The third Lazarus Longman novel – Onyx City – deals primarily with Victorian London but there is a substantial subplot that is set in Siam (or Thailand as it is called today). In the writing of it I pursued firsthand accounts of nineteenth century Siam as well as researching the country’s complex history and religious fluctuations between Hinduism and Buddhism. The journals of Anna Leonowens published in 1870, tell a story familiar by other names to modern readers. Fictionalised in 1944 by Margaret Landon as the bestselling Anna and the King of Siam, the film version came out in 1946 and the story was adapted by Rodgers and Hammerstein as a Broadway musical in 1951 by the name; The King and I.
Anna Harriett Edwards was born in 1831 in India and showed an aptitude for languages at an early age. After travelling through Egypt and Palestine under the tutelage of a chaplain and his wife, Anna returned to India and married Thomas Leonowens. The pair moved between Australia, Singapore and Malaysia and had four children, the eldest two dying in infancy. Anna was widowed in 1859 and moved to Singapore where she set up a school for British expats. This brought her to the attention of the Siamese Consul who offered her a job opportunity teaching the many wives, concubines and children of King Mongkut of Siam. Anna sent her daughter, Avis, to boarding school in England and took her son, Louis, with her to Bangkok.
Anyone hoping for a romantic adventure as seen in the movies will be in for a disappointment. Anna’s memoirs are more of a look into the customs and history of Siam and its people rather than a day by day account of her personal experiences although there are many amusing anecdotes that tell of her frustration in a court ruled by tradition and oppression. Although free with her criticism of the natives and her despair at their primitive ways, Anna was clearly infatuated with the land and her descriptions of temples, scenery and village life are indispensable to the modern researcher.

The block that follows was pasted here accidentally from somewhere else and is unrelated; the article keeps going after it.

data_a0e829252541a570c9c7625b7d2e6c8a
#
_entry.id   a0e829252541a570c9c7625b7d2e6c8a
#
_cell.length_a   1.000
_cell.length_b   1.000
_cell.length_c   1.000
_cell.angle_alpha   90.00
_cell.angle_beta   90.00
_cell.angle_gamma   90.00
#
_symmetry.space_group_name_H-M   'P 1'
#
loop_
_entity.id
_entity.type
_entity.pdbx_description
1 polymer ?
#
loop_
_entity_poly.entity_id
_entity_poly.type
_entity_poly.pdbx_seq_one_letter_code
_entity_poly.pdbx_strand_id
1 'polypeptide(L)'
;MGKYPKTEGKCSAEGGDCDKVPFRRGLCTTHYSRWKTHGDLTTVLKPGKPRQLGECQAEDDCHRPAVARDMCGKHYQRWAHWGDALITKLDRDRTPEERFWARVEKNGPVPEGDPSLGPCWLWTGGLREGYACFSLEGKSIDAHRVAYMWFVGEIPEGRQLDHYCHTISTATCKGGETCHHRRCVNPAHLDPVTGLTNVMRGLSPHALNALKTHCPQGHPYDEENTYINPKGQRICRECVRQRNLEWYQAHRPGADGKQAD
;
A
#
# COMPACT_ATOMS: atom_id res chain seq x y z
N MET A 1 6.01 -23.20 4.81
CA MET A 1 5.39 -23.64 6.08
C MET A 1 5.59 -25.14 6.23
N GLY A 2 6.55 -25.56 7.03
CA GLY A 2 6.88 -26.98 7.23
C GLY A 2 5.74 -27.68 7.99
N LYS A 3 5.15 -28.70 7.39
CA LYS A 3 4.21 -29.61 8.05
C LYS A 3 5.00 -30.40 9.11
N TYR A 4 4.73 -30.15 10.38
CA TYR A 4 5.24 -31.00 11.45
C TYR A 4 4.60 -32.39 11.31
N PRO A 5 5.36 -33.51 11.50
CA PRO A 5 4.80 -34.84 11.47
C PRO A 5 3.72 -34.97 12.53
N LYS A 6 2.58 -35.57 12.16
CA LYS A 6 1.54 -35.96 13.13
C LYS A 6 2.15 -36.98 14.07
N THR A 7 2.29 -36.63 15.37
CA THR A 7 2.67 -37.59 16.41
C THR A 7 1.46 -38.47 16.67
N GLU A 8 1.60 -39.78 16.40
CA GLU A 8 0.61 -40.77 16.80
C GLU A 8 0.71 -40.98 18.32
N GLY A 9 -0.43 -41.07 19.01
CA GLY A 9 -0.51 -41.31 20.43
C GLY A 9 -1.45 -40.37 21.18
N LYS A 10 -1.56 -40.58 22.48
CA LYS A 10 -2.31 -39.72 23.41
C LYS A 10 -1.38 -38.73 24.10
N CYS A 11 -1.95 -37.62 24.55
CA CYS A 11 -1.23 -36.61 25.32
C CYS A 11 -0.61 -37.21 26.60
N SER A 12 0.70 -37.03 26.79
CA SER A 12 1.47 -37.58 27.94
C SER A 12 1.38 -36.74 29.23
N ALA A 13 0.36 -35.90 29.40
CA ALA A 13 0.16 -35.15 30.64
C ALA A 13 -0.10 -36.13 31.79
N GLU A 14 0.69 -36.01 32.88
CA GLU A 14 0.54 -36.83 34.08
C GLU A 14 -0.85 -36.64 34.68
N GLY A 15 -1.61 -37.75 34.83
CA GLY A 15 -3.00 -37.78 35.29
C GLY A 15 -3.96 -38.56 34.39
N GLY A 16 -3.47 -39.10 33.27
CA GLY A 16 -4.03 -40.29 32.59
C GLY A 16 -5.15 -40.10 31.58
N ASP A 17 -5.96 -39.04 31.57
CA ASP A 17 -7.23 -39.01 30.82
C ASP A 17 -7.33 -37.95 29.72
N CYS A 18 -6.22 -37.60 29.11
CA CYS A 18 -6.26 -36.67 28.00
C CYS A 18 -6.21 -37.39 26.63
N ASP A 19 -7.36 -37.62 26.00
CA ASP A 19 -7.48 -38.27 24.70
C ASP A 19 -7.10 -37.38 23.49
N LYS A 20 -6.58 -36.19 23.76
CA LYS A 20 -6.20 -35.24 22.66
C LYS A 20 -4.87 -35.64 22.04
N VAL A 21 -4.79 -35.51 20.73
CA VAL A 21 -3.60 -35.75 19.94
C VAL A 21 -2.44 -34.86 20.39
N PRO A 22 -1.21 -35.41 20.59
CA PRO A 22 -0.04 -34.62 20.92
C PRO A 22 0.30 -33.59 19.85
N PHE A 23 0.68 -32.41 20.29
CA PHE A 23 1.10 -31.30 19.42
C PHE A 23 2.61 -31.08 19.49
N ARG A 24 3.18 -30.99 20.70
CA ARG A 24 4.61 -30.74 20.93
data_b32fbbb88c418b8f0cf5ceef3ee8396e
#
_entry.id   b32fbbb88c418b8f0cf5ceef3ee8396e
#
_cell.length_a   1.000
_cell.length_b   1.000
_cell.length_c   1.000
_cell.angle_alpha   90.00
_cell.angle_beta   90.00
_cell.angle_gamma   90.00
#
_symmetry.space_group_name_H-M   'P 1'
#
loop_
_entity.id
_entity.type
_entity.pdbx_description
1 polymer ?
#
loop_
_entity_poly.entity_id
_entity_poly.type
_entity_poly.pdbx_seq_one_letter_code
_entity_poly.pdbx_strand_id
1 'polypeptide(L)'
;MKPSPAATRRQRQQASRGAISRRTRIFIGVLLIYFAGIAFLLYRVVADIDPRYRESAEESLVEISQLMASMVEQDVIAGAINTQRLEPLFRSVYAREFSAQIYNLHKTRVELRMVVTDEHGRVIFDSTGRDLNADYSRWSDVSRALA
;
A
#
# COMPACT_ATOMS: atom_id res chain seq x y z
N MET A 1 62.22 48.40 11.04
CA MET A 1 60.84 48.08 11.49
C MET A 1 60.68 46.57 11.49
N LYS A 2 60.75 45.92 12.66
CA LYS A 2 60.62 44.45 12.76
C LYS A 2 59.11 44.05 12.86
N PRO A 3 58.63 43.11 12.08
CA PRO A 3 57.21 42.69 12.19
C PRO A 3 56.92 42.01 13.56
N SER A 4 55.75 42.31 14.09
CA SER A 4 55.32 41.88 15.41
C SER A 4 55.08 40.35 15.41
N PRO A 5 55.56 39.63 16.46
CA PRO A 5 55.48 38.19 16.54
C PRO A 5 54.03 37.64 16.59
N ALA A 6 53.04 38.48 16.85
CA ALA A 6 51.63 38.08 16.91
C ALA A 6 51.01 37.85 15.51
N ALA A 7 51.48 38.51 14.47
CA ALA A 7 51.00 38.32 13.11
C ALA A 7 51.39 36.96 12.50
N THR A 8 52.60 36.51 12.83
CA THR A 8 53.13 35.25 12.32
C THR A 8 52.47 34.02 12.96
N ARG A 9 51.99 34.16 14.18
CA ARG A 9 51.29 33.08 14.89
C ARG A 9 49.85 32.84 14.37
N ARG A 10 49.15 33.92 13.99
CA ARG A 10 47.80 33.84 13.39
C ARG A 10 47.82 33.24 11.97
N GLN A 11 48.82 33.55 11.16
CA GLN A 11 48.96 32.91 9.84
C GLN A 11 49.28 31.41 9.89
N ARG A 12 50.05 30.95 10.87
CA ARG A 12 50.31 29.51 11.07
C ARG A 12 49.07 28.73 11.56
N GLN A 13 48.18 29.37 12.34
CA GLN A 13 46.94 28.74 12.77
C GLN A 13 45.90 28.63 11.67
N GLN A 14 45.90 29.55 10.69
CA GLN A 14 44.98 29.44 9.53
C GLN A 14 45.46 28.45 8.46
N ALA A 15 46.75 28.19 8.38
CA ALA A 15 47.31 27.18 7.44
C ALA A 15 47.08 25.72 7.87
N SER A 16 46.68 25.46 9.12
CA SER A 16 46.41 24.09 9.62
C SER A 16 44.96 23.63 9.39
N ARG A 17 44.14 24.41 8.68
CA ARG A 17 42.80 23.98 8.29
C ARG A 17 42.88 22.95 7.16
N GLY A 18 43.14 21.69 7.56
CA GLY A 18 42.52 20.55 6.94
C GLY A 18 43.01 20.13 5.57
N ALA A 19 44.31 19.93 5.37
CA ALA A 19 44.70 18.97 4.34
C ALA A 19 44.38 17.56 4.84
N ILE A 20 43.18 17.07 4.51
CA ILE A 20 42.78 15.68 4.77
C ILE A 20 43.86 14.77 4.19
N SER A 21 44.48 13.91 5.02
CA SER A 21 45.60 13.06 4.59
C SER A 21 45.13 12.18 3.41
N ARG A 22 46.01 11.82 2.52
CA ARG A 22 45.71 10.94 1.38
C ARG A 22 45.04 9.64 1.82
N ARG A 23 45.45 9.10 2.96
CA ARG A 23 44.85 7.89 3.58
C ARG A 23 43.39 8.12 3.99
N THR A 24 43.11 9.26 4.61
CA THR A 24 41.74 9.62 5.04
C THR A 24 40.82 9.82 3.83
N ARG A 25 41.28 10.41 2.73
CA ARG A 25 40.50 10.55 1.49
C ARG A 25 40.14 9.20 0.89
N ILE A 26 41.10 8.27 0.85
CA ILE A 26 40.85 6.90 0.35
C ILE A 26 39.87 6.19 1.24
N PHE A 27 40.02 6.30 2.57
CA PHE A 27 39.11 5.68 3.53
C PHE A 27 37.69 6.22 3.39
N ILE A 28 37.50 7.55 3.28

Her role at court was somewhat ambiguous and she remains a controversial figure in Thailand to this day. In addition to her duties as governess, Anna was also called upon by the king to translate letters and act as something of a secretary. It is debatable how much of an influence she had on his foreign policy and also on the political reforms of his son and heir which included the abolition of slavery. After King Monkut’s death in 1868, Anna travelled to New York and continued as a teacher and writer. She was a feminist and a suffragist as well as an extensive travel writer. She died in 1915 in Montreal, Canada. There have been many claims of inaccuracies in her descriptions of King Mongkut as well as exaggerations in her writings levelled at her by his descendants.